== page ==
R.S Stokvis & Zonen was founded in 1849 as a continuation of the company of their father Raphael Samuel(R.S.) Stokvis (wholesale trade in English hardware and tools and Brabant cast ornaments). It became a large conglomerate of trading and construction companies and had, among other things, a large bicycle and motorcycle department in Rotterdam. They were at some time during the 20th century the Dutch importers for Peugeot, Minerva, Pope, Bradbury, Calthorpe, Harley Davidson, Gnome Rhone, Indian, Frances Barnett, OK Supreme, DKW, Ariel, BMW, Velocette and Matchless. The relation with the Enfield Cycle Co. Ltd. came from a different angle. In 1938, after the German Nazi-German government stopped the export of motorcycles to the Dutch firm because of their Jewish mangement, R.S. Stokvis was looking for a replacement for their best selling little DKW RT100 motorcycle and found Enfield prepared to manufacture it. The story of the Royal Baby and the relation with Royal Enfield started.
A Danish engineer, J.S. Rasmussen (1878-1964), founded a company in 1906, initially manufacturing parts for textile machinery. In 1917 his company - "the Zschopauer Maschinenfabric", because of petrol shortages, produced a "DampfKraftWagen", a steam-engined car, or shortly - DKW.
In 1919 the first two stroke engine was designed, the little wonder or in German "Das Klein Wunder (DKW)".
In 1921 the company was renamed to "Motorcycle Works Rasmussen" (“Motorenwerke Rasmussen”), which built built its first motorcycle in 1922 and soon expanded. In 1926 the successfull E 206 DKW came on the market.
The E 206 had a single cylinder engine with a cylinder diameter equal to the stroke of the piston (64 X 64 mm) and a power of 3 kW at 3500 rpm. It was equipped with a flywheel magneto and a blower. A Framo carburetor was used to prepare the fuel-air mixture, the two-speed gearbox had a wet multi-disc clutch and a V-belt on the rear wheel. The front wheel was suspended in a swinging fork. The motorcycle had a curb weight 75 kg and developed a speed of 65 km/h. Soon the engine's displacement was increased to 247 cm3 and a new motorcycle, marked with E 250, received this power unit, already had a rear-wheel drive by means of a chain.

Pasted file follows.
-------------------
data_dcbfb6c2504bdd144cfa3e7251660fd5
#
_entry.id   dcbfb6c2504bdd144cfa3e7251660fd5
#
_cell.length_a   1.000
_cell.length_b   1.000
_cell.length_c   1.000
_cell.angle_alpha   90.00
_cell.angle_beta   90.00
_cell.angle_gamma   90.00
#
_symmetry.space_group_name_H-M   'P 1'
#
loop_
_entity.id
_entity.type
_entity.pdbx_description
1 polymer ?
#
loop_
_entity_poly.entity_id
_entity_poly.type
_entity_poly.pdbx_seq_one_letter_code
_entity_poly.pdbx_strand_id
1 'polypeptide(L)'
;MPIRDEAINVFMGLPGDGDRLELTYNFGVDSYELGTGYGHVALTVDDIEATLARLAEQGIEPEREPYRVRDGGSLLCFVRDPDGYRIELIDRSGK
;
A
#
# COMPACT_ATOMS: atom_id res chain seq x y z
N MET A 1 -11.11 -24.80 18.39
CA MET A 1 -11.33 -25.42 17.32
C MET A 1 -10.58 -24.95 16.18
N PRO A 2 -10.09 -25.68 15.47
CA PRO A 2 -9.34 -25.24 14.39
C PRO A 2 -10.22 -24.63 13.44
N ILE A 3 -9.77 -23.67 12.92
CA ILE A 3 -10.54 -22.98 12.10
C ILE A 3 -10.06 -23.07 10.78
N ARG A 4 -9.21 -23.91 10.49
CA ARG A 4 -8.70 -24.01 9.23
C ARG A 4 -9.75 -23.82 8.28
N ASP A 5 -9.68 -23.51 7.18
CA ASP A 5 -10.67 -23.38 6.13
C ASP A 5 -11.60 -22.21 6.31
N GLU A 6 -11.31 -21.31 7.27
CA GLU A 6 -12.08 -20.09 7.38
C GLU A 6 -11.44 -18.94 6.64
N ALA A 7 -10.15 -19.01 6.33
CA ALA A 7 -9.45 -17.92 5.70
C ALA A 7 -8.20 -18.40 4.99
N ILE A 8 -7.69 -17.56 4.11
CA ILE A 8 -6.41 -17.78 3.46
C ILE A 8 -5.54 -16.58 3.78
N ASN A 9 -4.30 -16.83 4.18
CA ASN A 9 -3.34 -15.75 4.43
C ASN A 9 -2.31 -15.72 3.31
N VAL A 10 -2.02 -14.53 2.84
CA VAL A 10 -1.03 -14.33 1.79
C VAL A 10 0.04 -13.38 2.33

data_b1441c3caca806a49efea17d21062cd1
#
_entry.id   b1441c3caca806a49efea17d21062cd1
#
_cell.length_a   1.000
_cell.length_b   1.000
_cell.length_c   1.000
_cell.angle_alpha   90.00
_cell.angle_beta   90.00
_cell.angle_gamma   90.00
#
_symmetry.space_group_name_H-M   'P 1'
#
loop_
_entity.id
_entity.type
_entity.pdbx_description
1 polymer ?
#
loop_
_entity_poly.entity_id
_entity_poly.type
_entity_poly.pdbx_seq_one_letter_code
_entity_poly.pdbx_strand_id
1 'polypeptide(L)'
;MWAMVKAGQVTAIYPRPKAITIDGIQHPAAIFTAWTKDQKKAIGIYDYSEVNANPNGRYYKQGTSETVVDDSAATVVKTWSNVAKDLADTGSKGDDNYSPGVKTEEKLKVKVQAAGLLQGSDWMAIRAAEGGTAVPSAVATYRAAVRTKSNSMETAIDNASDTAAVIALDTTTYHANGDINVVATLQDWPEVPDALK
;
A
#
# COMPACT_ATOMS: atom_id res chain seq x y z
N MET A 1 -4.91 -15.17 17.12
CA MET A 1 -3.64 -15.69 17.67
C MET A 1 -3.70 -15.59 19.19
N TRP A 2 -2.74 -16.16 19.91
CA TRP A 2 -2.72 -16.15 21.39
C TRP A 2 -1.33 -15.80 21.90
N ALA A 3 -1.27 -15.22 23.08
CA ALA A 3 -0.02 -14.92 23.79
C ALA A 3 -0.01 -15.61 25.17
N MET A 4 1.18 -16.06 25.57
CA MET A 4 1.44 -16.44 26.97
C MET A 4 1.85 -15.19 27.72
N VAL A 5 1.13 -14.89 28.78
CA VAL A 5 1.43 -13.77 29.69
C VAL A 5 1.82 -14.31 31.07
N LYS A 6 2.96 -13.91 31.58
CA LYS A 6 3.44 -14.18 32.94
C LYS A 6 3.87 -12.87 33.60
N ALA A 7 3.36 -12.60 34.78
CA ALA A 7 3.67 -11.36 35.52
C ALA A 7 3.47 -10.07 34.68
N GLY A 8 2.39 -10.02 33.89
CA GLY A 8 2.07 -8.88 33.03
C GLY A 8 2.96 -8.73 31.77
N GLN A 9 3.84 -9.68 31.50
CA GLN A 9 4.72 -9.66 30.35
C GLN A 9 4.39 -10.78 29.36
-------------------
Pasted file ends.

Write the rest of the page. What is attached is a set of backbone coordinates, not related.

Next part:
In 1929 the production of press-steel-frames was reorganised, which gave the company the opportunity for a production in much greater numbers. They were now the largest manufacturer of motorcycles on the world, producing some 100,000 units per year.
During the Great Depression of the 30’s DKW suffered a massive cease in trade and in 1932 on account of economical reasons they merged with the motorcars producers Audi, Wanderer and Horch to form Auto Union AG.
During the World War II the factory dispatched motorcycles for the German Army: the DKW NZ 350 and the lightweight DKW RT 125.
After the war the factory found itself in the USSR district of Germany and the factory was dismantled and moved to Izhevsk. There the production of the DKW NZ 350 continued as the IZh 350.
After the division of Germany, Zchopau was in East Germany and the factory was restarted as IFA with the production of the RT 125, and later MZ with their own two stroke history.
In the west Auto Union also started the production of the RT 125 as the RT 125 W (West). The motorcycle was that good, that a lot of the allies took the design as war repairations. Harley Davidson 125, BSA Bantam, Moto Morini Turismo 125, Polish Sokol 125 and SHL M04 made their own versions.
By 1958 the motorcycle production of Auto Union was not very profitable and there was another merger with motorcycle companies Victoria and Express into Zweirad Union. Only in 1966 with another merger with Fichtel & Sachs (Hercules) into the Union, the production of Zweirad Union showed sporadically the DKW logo on some of their products. The use of the DKW name ended in 1970.